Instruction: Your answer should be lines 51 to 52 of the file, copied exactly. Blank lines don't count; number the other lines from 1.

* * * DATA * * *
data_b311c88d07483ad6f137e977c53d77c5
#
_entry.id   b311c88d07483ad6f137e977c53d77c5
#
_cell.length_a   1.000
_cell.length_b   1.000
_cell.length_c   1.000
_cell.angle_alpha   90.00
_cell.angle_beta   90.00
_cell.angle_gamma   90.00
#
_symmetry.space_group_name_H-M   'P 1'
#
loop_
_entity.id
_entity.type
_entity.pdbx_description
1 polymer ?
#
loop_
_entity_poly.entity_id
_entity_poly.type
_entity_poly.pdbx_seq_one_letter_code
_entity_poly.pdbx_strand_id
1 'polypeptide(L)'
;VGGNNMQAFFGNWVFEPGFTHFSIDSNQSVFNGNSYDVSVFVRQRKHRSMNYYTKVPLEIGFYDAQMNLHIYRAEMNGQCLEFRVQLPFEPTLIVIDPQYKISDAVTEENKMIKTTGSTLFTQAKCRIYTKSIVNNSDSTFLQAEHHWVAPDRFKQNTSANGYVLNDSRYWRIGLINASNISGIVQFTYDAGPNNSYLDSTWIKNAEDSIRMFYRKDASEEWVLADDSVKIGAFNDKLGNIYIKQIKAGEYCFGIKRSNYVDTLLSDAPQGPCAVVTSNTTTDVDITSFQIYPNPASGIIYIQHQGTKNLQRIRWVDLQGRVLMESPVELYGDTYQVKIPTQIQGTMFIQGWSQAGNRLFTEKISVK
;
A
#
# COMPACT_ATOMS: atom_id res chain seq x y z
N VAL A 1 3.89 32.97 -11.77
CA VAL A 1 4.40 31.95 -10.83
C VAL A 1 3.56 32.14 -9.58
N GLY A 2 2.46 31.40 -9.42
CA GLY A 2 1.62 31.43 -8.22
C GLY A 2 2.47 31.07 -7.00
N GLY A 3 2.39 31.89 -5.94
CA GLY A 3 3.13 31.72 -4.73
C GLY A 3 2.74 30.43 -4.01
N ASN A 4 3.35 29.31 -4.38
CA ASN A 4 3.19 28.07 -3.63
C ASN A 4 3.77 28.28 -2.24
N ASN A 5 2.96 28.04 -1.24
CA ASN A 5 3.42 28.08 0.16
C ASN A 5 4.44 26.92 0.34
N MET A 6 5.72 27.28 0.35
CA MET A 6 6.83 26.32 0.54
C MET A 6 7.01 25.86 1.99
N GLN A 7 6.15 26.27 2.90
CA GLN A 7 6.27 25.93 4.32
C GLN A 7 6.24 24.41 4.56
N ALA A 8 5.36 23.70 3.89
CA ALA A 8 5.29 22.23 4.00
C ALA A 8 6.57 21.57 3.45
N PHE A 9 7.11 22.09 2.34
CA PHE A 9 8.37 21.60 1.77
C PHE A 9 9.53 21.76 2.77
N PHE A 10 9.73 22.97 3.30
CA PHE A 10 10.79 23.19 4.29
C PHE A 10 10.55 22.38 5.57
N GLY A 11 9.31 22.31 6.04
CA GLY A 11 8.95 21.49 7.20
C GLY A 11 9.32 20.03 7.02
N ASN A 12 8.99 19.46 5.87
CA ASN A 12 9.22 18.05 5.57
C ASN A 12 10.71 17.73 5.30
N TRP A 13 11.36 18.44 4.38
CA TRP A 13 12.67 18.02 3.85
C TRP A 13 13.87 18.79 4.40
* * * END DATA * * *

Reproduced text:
C GLN A 7 6.24 24.41 4.56
N ALA A 8 5.36 23.70 3.89